Restrooms for customers only? In most cases, it’s legal
PUBLIC RESTROOM ACCESS
Starbucks, trying to recover its reputation after two black men were arrested in one of its locations, has decided to open all its restrooms to people in its stores for now whether or not they make a purchase. While the owners of other businesses might want to follow suit out of kindness or community spirit, many may decide to stick with a “customers only” policy.
They have the legal right to do so in most cases. Employers are required by federal law to provide restrooms for their workers, but not for anyone else. State and local laws cover the requirements for restaurants and other businesses to make restrooms available to the public, and they vary widely.
Many laws require restaurants to provide restrooms for customers if they have a specific number of customer seats — in New York City, it’s at least 19. But according to the city’s website, “food establishments with 19 or fewer customer seats are not required to provide bathroom access to the public.”
And 16 states and some municipalities have what’s known as the Restroom Access Act, which requires retailers to allow people with medical conditions including inflammatory bowel disease to have immediate access to the employee restroom. There are some limitations; for example, if there aren’t enough employees to assist the person in need and keep the store staffed and secure.
Business owners also can’t violate civil rights laws when they say “no” to someone. If they open up the restrooms to customers, it needs to be for people without regard to races, religion or sex.
But beyond those requirements, it’s up to a business owner to determine whether a restroom will be available to customers or other people. Many owners say no because they don’t want people loitering in restrooms, or don’t want additional traffic through their establishments. But if one of their regular customers is passing by and needs to use the restroom, many owners will say yes, out of goodwill.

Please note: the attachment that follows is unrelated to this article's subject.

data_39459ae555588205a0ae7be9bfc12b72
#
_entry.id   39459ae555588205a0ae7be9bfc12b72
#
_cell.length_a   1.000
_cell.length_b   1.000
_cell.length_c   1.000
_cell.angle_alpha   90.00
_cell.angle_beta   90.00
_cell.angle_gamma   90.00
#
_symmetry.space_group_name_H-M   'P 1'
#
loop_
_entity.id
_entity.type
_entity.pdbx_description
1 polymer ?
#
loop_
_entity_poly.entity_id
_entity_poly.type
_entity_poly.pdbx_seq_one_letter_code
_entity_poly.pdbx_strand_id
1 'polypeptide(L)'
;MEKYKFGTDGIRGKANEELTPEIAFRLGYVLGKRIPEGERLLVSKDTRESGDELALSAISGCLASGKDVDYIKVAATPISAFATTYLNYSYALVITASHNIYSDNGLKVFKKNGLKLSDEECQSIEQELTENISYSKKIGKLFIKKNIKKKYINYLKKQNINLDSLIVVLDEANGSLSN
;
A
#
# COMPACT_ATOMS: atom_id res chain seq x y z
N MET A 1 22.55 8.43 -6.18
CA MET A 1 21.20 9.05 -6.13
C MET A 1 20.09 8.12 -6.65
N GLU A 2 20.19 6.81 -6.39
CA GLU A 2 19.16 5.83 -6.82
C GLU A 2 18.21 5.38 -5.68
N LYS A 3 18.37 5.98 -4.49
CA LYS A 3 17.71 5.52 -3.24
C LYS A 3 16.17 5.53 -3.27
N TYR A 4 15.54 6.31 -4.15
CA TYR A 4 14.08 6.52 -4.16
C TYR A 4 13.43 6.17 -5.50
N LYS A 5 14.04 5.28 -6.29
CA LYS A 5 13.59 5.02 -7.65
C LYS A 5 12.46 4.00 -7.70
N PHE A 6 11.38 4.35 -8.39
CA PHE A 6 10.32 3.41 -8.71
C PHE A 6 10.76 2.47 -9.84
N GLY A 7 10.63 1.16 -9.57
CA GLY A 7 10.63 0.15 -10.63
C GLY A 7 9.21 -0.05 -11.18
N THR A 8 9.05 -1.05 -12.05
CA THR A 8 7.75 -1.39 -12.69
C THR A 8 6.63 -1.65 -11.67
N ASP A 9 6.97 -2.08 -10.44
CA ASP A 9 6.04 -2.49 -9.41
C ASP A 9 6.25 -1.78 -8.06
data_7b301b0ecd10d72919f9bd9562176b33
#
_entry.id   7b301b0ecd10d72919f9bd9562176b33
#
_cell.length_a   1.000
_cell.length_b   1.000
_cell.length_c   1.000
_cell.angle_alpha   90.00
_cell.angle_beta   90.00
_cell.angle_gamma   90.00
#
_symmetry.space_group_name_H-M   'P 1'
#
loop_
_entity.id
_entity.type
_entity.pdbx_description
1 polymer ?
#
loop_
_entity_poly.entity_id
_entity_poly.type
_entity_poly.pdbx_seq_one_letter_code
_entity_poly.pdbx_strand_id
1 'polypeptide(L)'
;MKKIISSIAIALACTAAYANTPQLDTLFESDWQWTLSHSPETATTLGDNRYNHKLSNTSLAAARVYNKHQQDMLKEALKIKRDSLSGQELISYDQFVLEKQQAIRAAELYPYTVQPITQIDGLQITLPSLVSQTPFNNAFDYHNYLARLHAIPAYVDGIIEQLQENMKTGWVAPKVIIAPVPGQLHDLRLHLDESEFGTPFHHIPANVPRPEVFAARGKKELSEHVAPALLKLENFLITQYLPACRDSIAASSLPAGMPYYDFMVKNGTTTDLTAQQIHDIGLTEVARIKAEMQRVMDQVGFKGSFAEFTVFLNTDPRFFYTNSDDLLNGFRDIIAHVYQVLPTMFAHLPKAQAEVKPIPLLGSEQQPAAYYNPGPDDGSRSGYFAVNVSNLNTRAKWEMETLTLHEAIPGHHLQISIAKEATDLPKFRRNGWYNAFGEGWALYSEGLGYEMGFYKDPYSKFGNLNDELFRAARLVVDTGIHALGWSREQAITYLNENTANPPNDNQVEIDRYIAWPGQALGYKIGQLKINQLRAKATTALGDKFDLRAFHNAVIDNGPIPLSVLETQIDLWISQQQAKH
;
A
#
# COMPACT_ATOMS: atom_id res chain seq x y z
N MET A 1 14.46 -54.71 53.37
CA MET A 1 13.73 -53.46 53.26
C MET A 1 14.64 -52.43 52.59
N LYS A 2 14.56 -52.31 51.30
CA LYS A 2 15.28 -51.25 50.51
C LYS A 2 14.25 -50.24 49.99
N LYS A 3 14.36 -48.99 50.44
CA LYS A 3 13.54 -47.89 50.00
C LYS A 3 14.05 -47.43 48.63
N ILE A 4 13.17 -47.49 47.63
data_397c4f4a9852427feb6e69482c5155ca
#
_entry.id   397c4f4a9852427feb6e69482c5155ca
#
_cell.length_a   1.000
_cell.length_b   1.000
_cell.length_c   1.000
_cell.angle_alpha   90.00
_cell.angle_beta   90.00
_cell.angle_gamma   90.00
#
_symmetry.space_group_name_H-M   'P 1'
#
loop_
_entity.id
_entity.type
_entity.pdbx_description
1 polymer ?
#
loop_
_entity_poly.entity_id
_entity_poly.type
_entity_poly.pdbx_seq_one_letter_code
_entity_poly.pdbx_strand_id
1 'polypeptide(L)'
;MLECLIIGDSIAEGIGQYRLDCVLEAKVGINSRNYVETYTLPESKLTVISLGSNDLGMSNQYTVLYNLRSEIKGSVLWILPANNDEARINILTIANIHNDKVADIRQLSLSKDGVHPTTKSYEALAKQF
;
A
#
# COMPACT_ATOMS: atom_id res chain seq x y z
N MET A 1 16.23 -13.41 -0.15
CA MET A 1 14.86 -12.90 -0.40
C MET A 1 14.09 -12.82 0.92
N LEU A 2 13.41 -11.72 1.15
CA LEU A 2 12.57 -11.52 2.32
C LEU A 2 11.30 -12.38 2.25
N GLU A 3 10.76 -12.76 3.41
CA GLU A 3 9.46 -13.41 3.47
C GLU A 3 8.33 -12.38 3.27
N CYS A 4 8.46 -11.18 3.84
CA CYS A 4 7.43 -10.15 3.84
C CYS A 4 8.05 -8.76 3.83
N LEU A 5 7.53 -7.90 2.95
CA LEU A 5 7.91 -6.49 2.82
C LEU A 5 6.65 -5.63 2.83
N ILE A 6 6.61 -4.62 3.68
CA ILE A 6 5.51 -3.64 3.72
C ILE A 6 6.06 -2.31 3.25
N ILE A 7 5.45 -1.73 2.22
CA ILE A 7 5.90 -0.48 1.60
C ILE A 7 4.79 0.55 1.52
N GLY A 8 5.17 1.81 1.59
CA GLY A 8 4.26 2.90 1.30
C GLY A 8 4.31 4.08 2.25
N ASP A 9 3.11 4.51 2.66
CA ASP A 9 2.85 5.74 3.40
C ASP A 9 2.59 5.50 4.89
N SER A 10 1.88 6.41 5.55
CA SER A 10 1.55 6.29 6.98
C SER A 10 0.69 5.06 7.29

Starbucks had given store managers discretion about letting non-customers use restrooms but is reviewing is policies after the April 12 incident in Philadelphia. One of the two men asked to use the restroom without making a purchase and was refused; the two then sat to wait for a friend. The store manager called the police, who arrested the men; they were later released. A widely seen video of the incident pressured Starbucks to react.
There are practical reasons for owners to decide against opening their restrooms to all. Publicly used restrooms need to be cleaned frequently or the business could get a reputation for uncleanliness. That means having a staffer stop serving customers and tidy up, perhaps several times a day. Even if an owner makes a restroom available to customers, banning non-customers can reduce the number of times it has to be cleaned.
The physical layout of a restaurant or store may also determine whether a restroom will be available. Small coffee shops don’t have the space for a public restroom.
But if owners are savvy, when they say no to anyone, they’ll be able to tell that person where they’re likely to find a nearby restroom that anyone can use.
INTEREST RATE FALLOUT
The upward creep of interest rates is making buyers and sellers of small and mid-sized businesses uneasy. That’s the finding of a first-quarter survey of business sales brokers released Monday by researchers at Pepperdine University’s Graziadio School of Business and two industry groups, the International Business Brokers Association and the M&A Source.
Three-quarters of the 271 brokers surveyed expect rising rates to have a negative impact on people who want to buy businesses. Nearly half the brokers said rising rates would have a negative impact on those who are selling. Rising rates can affect a buyer’s ability to borrow for a purchase price, and they can also have an impact on the price a seller can get for a company.
The Federal Reserve raised interest rates in March and has said it plans two more increases this year.